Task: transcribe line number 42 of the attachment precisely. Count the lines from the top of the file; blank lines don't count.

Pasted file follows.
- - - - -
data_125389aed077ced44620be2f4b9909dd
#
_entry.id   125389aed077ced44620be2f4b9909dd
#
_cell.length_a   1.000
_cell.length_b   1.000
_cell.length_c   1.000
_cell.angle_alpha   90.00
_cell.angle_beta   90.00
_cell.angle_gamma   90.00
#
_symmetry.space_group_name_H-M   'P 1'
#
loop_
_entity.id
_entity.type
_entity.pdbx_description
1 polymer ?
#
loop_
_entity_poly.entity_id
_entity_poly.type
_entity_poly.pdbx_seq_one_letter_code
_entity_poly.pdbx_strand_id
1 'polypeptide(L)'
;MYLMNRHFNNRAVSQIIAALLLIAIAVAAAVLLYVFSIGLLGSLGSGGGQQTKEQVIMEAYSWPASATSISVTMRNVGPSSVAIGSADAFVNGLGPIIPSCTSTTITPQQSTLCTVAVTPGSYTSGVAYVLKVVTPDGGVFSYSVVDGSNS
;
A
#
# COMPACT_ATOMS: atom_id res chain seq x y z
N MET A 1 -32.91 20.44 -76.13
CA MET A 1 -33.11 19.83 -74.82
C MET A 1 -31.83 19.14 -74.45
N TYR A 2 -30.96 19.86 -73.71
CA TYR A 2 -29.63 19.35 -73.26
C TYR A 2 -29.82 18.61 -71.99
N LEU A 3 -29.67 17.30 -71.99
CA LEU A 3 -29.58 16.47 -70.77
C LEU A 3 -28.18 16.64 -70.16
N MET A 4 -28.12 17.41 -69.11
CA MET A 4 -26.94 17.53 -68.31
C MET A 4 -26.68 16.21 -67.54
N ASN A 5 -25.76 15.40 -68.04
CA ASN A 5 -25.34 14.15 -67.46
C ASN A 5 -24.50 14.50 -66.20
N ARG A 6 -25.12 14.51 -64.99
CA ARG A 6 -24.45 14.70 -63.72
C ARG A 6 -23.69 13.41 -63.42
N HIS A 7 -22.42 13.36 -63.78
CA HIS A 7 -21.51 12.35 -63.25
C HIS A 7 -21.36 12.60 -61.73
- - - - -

C MET A 4 -26.68 16.21 -67.54